by kathleen / 23 December, 2016

The main purpose of Platform Software Development Kits and Helper/Client Libraries (we’ll use “SDKs” to address these collectively in our writing) is to accelerate and simplify development. A well maintained SDK is a trust signal that indicates the level of support and usage of your API for a language, framework, or development platform. So indirectly SDKs work as social proof, that indicates how many communities are already using your API.

In this post, we’ll look at how the developer portals in our research sample included SDKs. We’ll examine their functions, describe where we found them in the site architecture and deduct best practices.

We’ll discuss what kind of SDKs the Portals in our sample used. We’ll analyze their choices and evaluate them against the... Read more

by kathleen / 23 November, 2016

Self-service support is arguably the most important role of a developer portal. Without proper documentation, API teams will spend countless hours on introduction workshops and other training and support efforts.

In this post we’ll analyze the characteristics of a number of support resources and look at how they involve users to develop information about the problem areas in an API’s use. We’ll list pros and cons for the different resources, look at their place in the site architecture, and finally propose best practices.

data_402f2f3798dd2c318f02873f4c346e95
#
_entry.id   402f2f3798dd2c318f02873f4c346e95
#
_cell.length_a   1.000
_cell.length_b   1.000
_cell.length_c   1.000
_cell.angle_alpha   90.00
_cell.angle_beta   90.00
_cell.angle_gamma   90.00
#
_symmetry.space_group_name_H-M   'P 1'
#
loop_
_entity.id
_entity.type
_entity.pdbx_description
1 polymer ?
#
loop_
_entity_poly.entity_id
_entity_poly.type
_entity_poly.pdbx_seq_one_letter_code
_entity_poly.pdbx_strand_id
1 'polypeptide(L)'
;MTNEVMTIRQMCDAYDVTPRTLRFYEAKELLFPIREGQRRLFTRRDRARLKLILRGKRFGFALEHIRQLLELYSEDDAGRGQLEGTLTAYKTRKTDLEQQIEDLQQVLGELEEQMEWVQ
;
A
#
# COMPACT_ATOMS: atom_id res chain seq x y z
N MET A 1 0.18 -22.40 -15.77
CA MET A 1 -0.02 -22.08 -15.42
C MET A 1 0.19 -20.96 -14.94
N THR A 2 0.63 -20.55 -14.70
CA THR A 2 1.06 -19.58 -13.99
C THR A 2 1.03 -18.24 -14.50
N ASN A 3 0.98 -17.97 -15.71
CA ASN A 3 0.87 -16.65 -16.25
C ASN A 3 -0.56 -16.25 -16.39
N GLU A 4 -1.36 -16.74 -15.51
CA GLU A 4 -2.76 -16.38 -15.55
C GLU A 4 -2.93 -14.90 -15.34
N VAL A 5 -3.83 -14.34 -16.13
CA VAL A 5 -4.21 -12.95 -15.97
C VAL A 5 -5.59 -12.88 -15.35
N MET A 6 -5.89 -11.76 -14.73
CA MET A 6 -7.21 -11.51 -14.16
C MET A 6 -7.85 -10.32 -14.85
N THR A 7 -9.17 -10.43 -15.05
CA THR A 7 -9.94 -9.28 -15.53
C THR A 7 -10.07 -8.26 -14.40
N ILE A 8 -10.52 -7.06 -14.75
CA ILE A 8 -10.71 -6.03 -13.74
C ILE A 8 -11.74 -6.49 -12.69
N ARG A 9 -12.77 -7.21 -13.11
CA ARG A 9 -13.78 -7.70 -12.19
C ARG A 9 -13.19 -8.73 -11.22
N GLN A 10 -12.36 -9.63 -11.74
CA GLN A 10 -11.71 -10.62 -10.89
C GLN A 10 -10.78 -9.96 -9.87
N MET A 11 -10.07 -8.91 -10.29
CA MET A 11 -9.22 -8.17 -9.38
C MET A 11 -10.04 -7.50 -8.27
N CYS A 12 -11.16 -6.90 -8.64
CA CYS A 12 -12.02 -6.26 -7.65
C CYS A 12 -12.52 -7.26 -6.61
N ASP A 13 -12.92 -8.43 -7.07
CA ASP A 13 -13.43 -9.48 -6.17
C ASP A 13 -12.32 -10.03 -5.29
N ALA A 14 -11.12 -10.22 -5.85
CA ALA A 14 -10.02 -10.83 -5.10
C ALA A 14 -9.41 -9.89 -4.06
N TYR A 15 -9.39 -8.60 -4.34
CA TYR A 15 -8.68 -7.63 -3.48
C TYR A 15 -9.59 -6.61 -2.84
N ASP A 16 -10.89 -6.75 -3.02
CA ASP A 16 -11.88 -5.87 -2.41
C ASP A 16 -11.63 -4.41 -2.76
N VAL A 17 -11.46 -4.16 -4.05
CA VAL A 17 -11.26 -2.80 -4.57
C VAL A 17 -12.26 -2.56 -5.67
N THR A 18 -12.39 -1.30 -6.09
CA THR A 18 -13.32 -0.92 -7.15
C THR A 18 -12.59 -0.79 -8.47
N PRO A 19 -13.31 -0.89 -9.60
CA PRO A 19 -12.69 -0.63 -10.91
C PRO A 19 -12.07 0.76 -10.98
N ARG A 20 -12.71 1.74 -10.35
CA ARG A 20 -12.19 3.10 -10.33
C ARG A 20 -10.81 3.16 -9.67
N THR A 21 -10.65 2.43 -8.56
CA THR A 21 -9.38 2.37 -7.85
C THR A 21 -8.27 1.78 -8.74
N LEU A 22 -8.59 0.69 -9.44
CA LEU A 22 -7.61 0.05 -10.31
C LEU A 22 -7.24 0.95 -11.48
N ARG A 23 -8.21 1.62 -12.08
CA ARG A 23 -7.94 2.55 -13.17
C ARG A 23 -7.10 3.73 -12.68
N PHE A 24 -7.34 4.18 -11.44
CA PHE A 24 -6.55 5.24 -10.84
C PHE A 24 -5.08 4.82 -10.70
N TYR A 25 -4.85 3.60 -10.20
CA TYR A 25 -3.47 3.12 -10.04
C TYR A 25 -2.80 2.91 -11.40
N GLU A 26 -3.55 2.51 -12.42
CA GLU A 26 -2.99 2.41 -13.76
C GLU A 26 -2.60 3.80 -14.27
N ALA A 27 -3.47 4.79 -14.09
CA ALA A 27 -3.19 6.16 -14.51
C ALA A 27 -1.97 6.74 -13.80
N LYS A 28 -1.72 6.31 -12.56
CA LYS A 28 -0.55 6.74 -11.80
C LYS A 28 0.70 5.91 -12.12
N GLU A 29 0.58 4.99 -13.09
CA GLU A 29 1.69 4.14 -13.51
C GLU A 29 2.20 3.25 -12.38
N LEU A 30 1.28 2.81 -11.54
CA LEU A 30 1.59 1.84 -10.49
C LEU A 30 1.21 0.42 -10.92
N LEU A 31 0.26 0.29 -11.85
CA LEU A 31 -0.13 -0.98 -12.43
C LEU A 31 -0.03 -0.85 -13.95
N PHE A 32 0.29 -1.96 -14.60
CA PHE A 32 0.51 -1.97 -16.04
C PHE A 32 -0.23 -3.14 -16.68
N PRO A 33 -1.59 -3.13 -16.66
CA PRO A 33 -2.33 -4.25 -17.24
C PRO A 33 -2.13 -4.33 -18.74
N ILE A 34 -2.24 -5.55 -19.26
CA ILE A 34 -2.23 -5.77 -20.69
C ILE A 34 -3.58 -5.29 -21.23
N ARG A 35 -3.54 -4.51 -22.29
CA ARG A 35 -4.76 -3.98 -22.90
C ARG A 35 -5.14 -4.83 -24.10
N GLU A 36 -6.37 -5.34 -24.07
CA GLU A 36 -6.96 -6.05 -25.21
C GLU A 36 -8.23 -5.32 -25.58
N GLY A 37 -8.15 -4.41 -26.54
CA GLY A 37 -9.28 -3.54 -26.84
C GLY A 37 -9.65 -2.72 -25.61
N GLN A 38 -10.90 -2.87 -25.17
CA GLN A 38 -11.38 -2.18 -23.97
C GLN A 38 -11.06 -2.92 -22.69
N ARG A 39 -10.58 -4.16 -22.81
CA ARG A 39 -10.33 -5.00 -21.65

Support resources are a documentation format

Even the best documented APIs, that complement their API reference with plenty of onboarding tutorials, also have a wide range of support solutions on their developer portals. Twilio, often praised for the... Read more

by kathleen / 17 November, 2016
Reference pages: an API’s inventory and checklist

Once a developer knows how to use your API, they will need detailed instructions on how to build the actual integration. Experienced developers already familiar with an API, including its creators, will have a hard time completing an integration without access to the API reference. That is why developers will often refer to them as “the API documentation”. This is a dangerous practice, as it implies that an API reference would be the only documentation an API needs, we talked about this in our previous posts.

In this post we’ll show how the developer portals in our research sample implemented their reference pages, compare their formats and labels, and try to deduct best practices you could apply on your developer portal.

... Read more
by kathleen / 2 November, 2016
Guides and tutorials: documentation for differently skilled developers

If the primary function of a developer portal’s onboarding page is to help developers self-select their knowledge level and to create an expectation of learning, then the function of the guides and tutorial pages that are linked from an onboarding page is to fulfill this expectation: to design an experience that will be as close as possible to the learning requirements of key audience segments.